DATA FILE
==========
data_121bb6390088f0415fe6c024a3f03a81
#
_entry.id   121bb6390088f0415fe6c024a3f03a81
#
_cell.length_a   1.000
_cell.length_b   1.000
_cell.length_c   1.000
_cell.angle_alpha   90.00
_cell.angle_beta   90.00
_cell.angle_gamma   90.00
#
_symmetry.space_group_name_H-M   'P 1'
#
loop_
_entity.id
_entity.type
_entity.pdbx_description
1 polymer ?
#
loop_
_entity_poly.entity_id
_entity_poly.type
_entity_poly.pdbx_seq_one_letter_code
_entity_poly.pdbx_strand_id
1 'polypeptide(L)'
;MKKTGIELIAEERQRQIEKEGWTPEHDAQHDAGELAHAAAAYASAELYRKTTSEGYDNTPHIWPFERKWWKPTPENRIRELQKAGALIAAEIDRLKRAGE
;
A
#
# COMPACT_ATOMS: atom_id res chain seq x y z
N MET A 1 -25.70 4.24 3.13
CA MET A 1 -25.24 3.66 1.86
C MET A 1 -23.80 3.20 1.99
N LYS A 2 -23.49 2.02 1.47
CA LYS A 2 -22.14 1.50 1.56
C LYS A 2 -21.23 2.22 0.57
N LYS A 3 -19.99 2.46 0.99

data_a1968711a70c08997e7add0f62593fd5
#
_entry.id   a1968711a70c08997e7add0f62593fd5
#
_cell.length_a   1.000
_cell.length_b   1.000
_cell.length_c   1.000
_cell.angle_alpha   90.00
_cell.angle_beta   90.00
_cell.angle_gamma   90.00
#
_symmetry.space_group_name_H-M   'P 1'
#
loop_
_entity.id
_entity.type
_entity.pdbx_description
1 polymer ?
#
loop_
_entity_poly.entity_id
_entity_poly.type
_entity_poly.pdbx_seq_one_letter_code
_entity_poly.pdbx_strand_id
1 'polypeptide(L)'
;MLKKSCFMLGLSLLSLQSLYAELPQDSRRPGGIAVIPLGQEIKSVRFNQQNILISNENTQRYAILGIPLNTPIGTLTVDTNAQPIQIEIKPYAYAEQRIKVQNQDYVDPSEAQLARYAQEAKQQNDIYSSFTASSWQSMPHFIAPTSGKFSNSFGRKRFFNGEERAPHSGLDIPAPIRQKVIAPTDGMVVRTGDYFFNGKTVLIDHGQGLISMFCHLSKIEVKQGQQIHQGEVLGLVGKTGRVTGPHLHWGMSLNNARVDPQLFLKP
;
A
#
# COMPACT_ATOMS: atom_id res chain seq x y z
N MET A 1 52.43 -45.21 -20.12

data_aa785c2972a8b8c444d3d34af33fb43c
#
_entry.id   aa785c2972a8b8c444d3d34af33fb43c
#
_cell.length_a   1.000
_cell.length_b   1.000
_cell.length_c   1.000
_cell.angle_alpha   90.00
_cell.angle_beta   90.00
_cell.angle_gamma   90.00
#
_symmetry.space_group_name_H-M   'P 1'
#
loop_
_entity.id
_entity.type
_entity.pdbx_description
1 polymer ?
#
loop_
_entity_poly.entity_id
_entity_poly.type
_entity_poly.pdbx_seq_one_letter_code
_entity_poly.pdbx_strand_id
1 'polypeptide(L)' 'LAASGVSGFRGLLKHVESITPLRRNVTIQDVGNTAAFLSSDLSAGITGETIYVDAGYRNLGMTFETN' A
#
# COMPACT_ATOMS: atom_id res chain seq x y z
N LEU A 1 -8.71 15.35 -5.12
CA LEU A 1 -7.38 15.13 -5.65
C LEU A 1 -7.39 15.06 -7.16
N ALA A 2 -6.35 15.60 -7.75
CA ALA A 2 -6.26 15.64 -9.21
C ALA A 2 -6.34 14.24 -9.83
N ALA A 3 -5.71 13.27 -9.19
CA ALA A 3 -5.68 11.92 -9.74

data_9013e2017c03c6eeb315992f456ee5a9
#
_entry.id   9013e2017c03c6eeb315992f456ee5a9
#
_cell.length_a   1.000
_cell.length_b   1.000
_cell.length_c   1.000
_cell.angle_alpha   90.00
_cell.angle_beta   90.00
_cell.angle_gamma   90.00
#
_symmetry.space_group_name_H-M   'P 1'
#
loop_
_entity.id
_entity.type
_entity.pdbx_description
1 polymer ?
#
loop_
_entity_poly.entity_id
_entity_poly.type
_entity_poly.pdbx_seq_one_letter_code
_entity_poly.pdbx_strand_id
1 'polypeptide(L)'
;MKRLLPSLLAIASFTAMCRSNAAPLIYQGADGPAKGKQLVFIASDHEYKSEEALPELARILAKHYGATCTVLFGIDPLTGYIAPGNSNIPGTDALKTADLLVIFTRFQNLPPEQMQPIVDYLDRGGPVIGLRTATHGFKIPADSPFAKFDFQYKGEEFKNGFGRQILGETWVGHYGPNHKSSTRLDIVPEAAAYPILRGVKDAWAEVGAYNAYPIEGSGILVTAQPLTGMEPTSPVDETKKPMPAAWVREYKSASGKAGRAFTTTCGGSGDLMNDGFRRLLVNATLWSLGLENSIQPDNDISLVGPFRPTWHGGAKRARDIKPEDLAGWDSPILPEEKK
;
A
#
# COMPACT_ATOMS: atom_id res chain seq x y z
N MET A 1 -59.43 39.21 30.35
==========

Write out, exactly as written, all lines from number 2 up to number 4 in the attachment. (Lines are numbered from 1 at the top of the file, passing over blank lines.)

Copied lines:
#
_entry.id   121bb6390088f0415fe6c024a3f03a81
#